Country diary: the lair of the labyrinth spider

Marshwood Vale, Dorset: Catching such athletic, bulky insects as grasshoppers and crickets requires a sturdy trap that can’t be kicked apart too easily

On dew-laden early mornings, funnel-shaped webs shine in the long grass like crystal vases. Complicated gantries hang between plant stems, tapering down to tubular tunnels, so densely spun that the tough silk appears white.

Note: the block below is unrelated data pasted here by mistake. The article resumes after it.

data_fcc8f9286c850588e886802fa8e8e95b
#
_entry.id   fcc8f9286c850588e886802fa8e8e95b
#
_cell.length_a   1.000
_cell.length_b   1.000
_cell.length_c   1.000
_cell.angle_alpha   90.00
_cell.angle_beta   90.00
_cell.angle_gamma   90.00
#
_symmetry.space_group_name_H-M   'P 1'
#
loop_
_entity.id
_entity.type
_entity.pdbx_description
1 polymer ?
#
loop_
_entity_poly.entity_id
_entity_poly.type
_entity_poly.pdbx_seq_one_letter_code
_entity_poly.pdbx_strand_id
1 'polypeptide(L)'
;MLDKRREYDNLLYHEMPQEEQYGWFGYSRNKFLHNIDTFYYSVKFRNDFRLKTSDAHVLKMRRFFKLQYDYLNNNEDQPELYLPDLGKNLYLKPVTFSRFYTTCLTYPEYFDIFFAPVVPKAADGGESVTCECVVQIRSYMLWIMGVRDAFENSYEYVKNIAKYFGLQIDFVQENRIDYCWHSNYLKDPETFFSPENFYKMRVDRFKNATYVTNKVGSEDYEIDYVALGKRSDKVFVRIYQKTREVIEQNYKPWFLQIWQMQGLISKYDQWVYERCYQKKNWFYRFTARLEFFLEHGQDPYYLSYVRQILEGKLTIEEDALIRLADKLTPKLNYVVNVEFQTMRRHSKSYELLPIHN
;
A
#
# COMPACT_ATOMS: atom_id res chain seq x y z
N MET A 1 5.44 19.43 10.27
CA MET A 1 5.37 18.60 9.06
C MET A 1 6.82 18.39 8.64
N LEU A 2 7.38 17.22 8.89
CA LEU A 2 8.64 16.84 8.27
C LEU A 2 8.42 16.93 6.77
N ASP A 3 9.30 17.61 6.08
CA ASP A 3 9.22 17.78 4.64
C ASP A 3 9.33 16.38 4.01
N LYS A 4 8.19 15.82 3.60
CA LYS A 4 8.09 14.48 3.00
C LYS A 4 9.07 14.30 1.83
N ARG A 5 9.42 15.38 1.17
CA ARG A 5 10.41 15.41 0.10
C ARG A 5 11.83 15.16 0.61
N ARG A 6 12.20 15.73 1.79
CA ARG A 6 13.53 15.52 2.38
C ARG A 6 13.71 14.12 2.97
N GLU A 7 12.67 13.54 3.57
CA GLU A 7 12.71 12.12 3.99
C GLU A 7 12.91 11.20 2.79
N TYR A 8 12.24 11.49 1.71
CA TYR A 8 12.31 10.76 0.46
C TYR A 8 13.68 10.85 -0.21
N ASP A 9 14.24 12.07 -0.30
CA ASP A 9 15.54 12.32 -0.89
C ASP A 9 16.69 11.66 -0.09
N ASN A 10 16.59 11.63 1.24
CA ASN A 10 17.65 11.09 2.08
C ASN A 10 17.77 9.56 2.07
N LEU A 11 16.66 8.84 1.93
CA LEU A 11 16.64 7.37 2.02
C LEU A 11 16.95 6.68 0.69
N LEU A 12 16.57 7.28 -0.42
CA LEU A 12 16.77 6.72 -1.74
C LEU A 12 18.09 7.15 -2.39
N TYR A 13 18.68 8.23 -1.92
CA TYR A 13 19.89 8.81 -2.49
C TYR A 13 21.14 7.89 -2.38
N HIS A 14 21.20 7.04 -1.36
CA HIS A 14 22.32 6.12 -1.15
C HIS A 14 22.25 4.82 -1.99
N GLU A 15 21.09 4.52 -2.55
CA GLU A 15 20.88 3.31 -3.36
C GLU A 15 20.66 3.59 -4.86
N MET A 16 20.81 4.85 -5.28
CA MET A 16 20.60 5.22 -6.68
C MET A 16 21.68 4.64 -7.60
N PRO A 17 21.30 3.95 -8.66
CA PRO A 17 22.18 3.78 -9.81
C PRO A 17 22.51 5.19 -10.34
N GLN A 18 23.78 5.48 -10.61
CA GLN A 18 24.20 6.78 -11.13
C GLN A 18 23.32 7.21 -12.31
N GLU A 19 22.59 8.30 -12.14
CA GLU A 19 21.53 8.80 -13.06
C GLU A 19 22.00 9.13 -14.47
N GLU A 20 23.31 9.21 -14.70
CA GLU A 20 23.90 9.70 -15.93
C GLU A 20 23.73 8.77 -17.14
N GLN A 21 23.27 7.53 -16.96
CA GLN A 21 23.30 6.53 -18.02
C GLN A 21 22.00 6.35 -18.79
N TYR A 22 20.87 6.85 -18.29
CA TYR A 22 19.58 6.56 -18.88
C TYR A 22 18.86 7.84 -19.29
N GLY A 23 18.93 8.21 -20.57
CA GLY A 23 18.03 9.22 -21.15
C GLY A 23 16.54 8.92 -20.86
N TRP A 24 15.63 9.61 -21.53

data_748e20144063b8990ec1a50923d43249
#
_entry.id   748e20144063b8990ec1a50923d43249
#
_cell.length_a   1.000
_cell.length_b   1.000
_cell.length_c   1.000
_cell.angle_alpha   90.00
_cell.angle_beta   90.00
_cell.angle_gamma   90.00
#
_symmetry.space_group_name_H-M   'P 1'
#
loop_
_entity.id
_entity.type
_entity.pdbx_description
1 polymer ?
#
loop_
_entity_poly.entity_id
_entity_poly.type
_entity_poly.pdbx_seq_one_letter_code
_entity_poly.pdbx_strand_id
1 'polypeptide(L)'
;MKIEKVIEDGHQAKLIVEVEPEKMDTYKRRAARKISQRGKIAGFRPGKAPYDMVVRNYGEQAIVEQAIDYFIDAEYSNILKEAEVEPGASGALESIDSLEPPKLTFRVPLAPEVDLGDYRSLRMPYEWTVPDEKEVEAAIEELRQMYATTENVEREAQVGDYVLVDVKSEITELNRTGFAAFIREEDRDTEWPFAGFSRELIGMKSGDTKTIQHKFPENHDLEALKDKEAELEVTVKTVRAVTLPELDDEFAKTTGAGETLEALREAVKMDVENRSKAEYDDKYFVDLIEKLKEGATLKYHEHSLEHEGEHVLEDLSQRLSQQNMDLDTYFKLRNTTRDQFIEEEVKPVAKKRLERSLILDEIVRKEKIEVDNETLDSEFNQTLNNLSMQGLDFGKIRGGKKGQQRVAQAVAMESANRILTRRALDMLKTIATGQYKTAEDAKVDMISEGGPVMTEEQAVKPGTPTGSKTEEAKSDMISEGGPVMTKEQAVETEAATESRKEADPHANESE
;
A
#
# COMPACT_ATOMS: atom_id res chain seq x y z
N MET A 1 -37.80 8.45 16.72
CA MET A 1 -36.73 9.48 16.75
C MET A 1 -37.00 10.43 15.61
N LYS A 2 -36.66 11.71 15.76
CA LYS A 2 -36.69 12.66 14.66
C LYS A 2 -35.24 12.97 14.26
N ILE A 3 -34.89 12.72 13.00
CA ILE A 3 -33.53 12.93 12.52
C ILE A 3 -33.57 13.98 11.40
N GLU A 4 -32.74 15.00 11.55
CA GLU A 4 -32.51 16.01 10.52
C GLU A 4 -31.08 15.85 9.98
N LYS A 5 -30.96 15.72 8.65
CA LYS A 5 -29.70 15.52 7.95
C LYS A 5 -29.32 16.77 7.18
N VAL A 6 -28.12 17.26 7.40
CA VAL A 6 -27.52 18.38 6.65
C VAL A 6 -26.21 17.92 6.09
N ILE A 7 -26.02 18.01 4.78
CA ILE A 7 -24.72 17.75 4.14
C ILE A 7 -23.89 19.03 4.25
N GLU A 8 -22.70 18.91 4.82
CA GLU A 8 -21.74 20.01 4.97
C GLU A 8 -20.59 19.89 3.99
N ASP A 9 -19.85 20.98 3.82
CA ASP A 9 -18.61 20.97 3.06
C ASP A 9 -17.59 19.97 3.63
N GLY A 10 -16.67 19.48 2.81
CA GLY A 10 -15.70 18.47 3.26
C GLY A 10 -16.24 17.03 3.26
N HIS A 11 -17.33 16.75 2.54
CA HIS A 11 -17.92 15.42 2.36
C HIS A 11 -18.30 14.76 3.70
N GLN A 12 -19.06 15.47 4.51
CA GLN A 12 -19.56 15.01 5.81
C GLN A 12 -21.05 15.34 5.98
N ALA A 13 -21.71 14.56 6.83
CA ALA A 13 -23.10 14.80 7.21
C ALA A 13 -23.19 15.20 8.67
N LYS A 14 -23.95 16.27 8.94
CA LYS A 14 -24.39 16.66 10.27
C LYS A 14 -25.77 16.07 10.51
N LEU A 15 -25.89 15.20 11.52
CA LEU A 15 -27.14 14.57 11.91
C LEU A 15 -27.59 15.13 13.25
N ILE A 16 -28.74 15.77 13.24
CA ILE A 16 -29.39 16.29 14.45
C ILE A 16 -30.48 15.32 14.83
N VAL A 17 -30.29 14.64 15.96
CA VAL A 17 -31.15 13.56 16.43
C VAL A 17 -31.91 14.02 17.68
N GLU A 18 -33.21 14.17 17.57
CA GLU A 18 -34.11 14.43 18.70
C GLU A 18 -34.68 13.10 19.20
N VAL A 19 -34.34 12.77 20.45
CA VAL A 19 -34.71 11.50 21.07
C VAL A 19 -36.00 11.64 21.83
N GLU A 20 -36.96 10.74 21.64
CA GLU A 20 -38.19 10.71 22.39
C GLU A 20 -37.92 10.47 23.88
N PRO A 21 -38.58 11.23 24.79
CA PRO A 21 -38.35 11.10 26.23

Despite their appearance, these are not the lairs of some poisonous funnel-web spider, but the homes of labyrinth spiders (Agelena labyrinthica), a species common in rough, uncut grasslands of southern England. They get their name from the complicated hidden passages and chambers within their tunnels.

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